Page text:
Crossing collisions decline but better education is crucial
The recent launch of the rail industry initiative TrackSAFE which aims to reduce level crossing, trespass and suicide incidents on the rail network is a timely reminder that more needs to be done at a government level to educate drivers and upgrade level crossings.
“Level crossing safety is a huge issue for our members,” says Steve Wright, RTBU Freight Organiser based in Newcastle. “In urban areas most of the crossings have boom gates but out in the country it’s still a big problem – it’s incredibly stressful for the drivers, particularly at night when you can see a car coming but have no idea whether they’ll see the train and stop.”
Analysis undertaken by NSW’s Independent Transport Safety Regulator (ITSR) shows that level crossings with boom gates have far fewer fatal accidents than those with just flashing lights, stop signs or give way signs.
Currently, just 21 per cent of level crossings in Australia are “active” with boom gates, the other 79 per cent are “passive” with a static stop or give way sign.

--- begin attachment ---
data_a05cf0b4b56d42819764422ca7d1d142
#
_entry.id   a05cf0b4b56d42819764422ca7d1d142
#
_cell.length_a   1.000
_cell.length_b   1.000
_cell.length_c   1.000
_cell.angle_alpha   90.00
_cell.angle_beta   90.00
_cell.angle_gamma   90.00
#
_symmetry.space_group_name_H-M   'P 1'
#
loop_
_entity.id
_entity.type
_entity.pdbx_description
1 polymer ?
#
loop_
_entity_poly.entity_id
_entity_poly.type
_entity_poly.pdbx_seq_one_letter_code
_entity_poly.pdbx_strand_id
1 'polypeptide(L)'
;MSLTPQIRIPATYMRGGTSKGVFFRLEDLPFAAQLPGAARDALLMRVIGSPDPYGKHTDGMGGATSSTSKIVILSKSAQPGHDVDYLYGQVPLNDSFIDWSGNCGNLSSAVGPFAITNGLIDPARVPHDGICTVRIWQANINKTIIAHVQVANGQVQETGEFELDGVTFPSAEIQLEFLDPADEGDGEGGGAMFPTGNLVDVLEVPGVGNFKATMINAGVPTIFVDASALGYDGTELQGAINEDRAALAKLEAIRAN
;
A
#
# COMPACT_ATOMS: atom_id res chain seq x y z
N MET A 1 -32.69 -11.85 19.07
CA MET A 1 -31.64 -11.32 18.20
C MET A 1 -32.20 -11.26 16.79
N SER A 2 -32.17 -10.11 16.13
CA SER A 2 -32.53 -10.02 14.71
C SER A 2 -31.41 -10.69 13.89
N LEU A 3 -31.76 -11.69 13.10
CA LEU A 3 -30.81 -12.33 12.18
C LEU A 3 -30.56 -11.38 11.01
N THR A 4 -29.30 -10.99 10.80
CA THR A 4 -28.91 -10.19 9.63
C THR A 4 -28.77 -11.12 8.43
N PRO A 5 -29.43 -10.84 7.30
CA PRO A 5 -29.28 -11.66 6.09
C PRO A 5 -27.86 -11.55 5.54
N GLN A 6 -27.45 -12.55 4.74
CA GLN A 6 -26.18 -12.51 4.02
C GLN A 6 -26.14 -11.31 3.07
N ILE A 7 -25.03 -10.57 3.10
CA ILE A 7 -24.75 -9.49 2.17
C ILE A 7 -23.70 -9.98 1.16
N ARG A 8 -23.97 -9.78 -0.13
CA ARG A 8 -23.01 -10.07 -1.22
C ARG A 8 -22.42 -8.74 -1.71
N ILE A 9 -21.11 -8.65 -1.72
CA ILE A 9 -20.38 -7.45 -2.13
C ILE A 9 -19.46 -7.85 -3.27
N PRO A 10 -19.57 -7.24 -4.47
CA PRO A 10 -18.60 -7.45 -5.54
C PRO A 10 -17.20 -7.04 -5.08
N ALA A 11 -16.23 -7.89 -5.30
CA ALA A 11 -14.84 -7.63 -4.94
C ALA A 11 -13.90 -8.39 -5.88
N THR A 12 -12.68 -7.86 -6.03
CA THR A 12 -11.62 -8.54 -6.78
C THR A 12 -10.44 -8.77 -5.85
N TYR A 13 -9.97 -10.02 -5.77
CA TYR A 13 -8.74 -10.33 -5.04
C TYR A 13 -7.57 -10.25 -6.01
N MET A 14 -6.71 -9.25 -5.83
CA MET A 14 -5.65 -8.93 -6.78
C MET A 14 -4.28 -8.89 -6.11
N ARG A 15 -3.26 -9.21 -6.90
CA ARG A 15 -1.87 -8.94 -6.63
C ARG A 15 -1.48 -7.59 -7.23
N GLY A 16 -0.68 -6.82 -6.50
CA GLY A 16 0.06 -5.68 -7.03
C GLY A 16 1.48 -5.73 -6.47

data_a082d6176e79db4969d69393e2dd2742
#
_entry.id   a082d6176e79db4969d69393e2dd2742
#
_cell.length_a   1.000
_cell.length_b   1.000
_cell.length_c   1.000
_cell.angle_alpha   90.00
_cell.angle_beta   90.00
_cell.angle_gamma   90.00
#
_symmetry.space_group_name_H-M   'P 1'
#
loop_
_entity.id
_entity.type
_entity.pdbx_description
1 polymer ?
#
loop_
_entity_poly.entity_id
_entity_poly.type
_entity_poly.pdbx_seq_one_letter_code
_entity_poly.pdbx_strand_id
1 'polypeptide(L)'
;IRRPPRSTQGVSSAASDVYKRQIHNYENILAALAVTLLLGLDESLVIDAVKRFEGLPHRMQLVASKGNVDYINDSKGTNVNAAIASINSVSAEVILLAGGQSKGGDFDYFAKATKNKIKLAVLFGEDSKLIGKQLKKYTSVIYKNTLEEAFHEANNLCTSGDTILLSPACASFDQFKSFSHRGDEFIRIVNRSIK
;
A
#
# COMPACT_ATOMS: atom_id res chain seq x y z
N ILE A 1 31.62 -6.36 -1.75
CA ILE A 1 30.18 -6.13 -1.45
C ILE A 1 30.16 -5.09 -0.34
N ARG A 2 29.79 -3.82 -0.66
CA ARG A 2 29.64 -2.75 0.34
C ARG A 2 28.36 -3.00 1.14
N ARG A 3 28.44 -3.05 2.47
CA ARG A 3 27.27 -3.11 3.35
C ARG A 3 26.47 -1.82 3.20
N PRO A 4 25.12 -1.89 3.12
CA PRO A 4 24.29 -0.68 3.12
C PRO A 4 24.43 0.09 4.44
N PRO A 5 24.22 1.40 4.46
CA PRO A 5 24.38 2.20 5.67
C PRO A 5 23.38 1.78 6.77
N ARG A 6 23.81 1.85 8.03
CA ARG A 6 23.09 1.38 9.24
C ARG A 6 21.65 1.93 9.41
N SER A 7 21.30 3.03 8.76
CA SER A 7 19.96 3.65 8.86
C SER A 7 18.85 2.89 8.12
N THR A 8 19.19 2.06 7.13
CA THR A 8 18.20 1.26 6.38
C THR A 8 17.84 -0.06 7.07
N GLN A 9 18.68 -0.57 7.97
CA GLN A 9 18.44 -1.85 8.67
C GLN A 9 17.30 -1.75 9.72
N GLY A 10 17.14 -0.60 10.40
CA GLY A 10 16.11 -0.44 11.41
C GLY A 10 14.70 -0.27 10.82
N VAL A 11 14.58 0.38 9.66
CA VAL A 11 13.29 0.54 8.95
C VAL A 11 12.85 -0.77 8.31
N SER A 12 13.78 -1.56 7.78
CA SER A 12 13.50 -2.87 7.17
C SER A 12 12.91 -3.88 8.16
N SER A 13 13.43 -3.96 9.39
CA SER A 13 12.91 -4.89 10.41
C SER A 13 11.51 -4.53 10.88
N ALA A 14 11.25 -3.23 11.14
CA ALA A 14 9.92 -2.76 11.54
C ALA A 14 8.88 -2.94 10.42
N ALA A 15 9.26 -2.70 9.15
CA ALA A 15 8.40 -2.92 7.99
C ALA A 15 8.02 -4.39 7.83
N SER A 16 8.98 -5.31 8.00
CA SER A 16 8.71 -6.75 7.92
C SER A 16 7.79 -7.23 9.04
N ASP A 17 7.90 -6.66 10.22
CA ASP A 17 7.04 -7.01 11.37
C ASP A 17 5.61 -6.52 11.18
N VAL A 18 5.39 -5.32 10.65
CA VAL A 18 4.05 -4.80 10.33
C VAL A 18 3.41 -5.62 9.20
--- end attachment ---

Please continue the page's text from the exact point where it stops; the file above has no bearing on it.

The federal government allocated $150 million in 2009 to upgrade crossings with the aim of targeting the 200 most dangerous. The good news is that the rate of collisions has decreased nationally from 85 per annum to 54 but there are still about 10 fatalities annually.
The study also showed that heavy vehicles are responsible for about 23 per cent of rail-related accidents and 30 per cent of fatalities, and that train employees and passengers account for the majority of fatalities in a these collisions.
“They will never be able to put boom gates on every crossing because many are on private land out in the bush and who will pay for them all?” said Steve. “There urgently needs to be a lot more education in country areas about crossing safety.”
For more information on rail safety and specific statistics on NSW collisions and derailments see the 2010-11 Rail Industry Safety Report at:
For more information about the TrackSAFE initiative go to: